Option     "XkbLayout"   "de(nodeadkeys)+inet(inspiron)"
# Option     "XkbVariant"  ""
  Option     "XkbOptions"  "ctrl:nocaps"
EndSection

[...]

Touchpad

Touchpad works out of the box with X.org, no need to install an extra driver. However, you may want to install the xfree86-driver-synaptics driver (don't get confused by the name, it works with X.org, too), especally if you need to fine tune your touchpad.

/etc/X11/xorg.conf
[...]

Section "InputDevice"
  Identifier "Synaptics Touchpad"
  Driver     "synaptics"
  Option     "SendCoreEvents"    "true"
# Option     "Protocol"          "auto-dev"
  Option     "Device"            "/dev/input/mice"
  Option     "Emulate3Buttons"   "on"
  Option     "Name"              "Touchpad"
  Option     "Vendor"            "Synaptics"
  Option     "ZAxisMapping"      "4 5"

  Option     "LeftEdge"          "85"
  Option     "RightEdge"         "1010"
  Option     "TopEdge"           "85"
  Option     "BottomEdge"        "730"
  Option     "FingerLow"         "25"
  Option     "FingerHigh"        "30"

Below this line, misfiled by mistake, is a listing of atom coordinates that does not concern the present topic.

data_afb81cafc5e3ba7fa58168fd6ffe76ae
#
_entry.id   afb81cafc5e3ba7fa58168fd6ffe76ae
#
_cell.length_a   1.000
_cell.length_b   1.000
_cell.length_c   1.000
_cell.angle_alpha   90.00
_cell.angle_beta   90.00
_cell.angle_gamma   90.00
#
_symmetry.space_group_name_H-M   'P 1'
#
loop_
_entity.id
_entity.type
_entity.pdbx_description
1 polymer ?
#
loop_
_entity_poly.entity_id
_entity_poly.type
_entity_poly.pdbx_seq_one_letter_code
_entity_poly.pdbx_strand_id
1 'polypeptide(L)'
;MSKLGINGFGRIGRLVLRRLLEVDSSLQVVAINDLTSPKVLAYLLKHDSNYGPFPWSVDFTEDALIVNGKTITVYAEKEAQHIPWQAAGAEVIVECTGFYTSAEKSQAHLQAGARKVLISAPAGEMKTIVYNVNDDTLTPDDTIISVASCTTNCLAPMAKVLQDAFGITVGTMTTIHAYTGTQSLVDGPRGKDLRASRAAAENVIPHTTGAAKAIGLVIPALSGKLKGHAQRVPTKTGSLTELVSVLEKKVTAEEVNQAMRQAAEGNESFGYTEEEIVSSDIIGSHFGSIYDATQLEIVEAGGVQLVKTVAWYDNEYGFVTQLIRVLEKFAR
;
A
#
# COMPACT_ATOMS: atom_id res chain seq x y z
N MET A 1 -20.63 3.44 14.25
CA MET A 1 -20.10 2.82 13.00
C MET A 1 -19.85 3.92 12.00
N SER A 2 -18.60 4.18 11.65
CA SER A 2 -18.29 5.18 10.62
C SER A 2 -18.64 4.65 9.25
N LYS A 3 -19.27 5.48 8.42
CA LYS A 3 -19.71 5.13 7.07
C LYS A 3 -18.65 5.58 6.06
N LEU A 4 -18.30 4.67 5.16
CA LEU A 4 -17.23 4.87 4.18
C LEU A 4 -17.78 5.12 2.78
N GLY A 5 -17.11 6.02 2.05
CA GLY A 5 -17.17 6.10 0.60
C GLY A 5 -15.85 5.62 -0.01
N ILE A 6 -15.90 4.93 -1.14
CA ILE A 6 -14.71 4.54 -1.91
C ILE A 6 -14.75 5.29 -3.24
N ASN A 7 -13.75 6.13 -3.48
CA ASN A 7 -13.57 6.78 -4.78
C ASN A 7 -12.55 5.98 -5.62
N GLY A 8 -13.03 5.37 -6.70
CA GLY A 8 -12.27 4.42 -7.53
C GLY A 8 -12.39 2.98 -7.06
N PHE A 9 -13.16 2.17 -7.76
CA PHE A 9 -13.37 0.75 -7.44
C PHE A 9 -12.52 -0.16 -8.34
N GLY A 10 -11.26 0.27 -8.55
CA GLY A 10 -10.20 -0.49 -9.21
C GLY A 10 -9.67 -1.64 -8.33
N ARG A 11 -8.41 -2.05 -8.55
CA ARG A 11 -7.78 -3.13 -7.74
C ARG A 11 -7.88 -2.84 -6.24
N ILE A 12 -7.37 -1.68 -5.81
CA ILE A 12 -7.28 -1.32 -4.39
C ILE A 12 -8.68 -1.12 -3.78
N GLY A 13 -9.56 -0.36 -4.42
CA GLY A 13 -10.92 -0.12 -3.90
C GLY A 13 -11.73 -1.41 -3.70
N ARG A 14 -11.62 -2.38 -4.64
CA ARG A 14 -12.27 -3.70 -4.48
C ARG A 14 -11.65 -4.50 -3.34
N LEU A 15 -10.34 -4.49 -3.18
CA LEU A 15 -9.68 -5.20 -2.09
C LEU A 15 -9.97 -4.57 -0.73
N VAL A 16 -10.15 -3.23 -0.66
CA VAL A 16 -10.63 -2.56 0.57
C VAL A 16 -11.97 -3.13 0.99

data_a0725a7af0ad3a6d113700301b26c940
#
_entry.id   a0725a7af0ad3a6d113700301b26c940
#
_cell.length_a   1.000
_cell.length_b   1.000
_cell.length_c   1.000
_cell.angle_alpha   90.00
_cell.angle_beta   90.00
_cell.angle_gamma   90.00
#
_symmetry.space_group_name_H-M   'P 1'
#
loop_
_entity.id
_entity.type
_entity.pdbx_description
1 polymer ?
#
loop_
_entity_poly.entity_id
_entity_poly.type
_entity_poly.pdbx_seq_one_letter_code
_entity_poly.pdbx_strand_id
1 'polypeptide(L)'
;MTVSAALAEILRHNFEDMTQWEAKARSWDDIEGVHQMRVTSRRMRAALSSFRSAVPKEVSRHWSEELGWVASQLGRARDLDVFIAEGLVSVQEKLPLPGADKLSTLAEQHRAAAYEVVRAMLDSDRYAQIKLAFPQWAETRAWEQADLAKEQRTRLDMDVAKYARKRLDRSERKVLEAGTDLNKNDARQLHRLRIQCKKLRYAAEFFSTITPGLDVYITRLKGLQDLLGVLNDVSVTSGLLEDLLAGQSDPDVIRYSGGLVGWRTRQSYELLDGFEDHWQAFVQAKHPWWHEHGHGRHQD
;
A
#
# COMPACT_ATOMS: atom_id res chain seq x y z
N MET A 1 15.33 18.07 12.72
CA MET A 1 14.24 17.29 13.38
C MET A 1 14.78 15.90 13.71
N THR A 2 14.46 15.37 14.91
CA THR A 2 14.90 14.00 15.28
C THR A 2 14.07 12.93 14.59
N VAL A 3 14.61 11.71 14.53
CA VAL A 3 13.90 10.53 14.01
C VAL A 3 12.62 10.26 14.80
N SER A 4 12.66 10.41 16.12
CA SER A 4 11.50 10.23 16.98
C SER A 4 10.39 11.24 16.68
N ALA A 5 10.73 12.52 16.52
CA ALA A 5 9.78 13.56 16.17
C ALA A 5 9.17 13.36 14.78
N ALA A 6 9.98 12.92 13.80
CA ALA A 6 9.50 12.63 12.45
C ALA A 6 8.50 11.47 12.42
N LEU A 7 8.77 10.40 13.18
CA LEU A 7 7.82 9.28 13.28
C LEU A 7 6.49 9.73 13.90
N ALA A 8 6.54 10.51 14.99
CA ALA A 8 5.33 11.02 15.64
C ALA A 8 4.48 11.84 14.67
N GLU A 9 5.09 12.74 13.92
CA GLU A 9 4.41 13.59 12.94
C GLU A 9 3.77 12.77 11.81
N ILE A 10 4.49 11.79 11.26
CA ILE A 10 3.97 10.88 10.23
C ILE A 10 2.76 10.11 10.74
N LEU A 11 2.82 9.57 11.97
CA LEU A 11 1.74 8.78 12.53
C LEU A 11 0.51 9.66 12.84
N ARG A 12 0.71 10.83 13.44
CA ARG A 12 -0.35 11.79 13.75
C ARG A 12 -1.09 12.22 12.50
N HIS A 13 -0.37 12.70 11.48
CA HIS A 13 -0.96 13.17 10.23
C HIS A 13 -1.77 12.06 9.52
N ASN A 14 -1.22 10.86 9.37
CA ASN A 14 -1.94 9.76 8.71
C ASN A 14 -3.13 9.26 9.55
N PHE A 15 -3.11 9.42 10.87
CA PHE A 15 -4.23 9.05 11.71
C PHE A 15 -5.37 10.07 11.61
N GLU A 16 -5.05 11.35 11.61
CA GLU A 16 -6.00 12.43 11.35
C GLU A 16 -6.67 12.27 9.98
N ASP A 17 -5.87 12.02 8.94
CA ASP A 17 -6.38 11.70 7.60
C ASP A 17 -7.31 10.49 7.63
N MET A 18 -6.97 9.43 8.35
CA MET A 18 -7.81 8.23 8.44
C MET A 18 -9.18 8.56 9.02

Option     "MaxTapTime"        "180"
  Option     "MaxTapMove"        "220"
# Option     "FastTaps"          "1"
  Option     "VertScrollDelta"   "100"
  Option     "HorizScrollDelta"  "0"
  Option     "MinSpeed"          "0.09"
  Option     "MaxSpeed"          "0.50"
  Option     "AccelFactor"       "0.30"
  Option     "CircularScrolling" "1"
  Option     "CircScrollTrigger" "6"
  Option     "SHMConfig"         "on"
EndSection

Section "ServerLayout"
	Identifier	"Default Layout"
	Screen		"Default Screen"
	InputDevice	"Generic Keyboard"
	InputDevice	"Configured Mouse"
	InputDevice	"Synaptics Touchpad"
EndSection

Lid

Closing and opening the lid turns off the backlight but not on again. Try xset dpms force on or install vbetool and use vbetool dpms on to manually turn the backlight on.

To automatically turn the backlight on again, install acpid and add a script, that runs whenever a lid event occurs.